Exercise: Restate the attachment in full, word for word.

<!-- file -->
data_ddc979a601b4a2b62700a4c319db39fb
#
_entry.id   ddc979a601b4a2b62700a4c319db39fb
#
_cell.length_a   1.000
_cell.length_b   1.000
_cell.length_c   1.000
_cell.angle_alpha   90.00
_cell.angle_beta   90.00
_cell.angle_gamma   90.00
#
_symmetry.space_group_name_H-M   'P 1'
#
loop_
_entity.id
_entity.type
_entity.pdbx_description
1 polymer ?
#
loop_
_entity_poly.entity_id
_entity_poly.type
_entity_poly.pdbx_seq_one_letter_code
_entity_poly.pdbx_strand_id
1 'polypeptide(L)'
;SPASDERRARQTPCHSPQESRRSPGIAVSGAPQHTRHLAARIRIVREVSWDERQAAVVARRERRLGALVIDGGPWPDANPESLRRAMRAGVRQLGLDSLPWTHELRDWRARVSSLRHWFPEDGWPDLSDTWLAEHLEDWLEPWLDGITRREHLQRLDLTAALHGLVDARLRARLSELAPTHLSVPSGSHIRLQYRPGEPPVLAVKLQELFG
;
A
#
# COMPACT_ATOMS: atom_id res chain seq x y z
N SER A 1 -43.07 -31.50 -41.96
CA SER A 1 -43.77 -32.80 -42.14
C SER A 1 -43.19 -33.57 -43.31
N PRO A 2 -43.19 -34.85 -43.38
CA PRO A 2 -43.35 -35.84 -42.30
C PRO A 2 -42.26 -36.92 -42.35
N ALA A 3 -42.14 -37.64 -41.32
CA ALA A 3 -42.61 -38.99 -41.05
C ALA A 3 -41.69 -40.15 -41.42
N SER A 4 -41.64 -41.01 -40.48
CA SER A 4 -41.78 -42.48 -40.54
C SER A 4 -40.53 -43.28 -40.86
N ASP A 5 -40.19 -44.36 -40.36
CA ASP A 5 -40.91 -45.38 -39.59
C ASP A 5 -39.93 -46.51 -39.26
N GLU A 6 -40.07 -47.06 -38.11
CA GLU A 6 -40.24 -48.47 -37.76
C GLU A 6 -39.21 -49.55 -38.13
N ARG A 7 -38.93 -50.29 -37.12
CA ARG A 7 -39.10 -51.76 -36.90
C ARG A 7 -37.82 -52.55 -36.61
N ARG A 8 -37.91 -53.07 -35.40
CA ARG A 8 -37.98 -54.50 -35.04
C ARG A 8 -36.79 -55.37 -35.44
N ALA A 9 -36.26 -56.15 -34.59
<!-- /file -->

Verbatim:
data_ddc979a601b4a2b62700a4c319db39fb
#
_entry.id   ddc979a601b4a2b62700a4c319db39fb
#
_cell.length_a   1.000
_cell.length_b   1.000
_cell.length_c   1.000
_cell.angle_alpha   90.00
_cell.angle_beta   90.00
_cell.angle_gamma   90.00
#
_symmetry.space_group_name_H-M   'P 1'
#
loop_
_entity.id
_entity.type
_entity.pdbx_description
1 polymer ?
#
loop_
_entity_poly.entity_id
_entity_poly.type
_entity_poly.pdbx_seq_one_letter_code
_entity_poly.pdbx_strand_id
1 'polypeptide(L)'
;SPASDERRARQTPCHSPQESRRSPGIAVSGAPQHTRHLAARIRIVREVSWDERQAAVVARRERRLGALVIDGGPWPDANPESLRRAMRAGVRQLGLDSLPWTHELRDWRARVSSLRHWFPEDGWPDLSDTWLAEHLEDWLEPWLDGITRREHLQRLDLTAALHGLVDARLRARLSELAPTHLSVPSGSHIRLQYRPGEPPVLAVKLQELFG
;
A
#
# COMPACT_ATOMS: atom_id res chain seq x y z
N SER A 1 -43.07 -31.50 -41.96
CA SER A 1 -43.77 -32.80 -42.14
C SER A 1 -43.19 -33.57 -43.31
N PRO A 2 -43.19 -34.85 -43.38
CA PRO A 2 -43.35 -35.84 -42.30
C PRO A 2 -42.26 -36.92 -42.35
N ALA A 3 -42.14 -37.64 -41.32
CA ALA A 3 -42.61 -38.99 -41.05
C ALA A 3 -41.69 -40.15 -41.42
N SER A 4 -41.64 -41.01 -40.48
CA SER A 4 -41.78 -42.48 -40.54
C SER A 4 -40.53 -43.28 -40.86
N ASP A 5 -40.19 -44.36 -40.36
CA ASP A 5 -40.91 -45.38 -39.59
C ASP A 5 -39.93 -46.51 -39.26
N GLU A 6 -40.07 -47.06 -38.11
CA GLU A 6 -40.24 -48.47 -37.76
C GLU A 6 -39.21 -49.55 -38.13
N ARG A 7 -38.93 -50.29 -37.12
CA ARG A 7 -39.10 -51.76 -36.90
C ARG A 7 -37.82 -52.55 -36.61
N ARG A 8 -37.91 -53.07 -35.40
CA ARG A 8 -37.98 -54.50 -35.04
C ARG A 8 -36.79 -55.37 -35.44
N ALA A 9 -36.26 -56.15 -34.59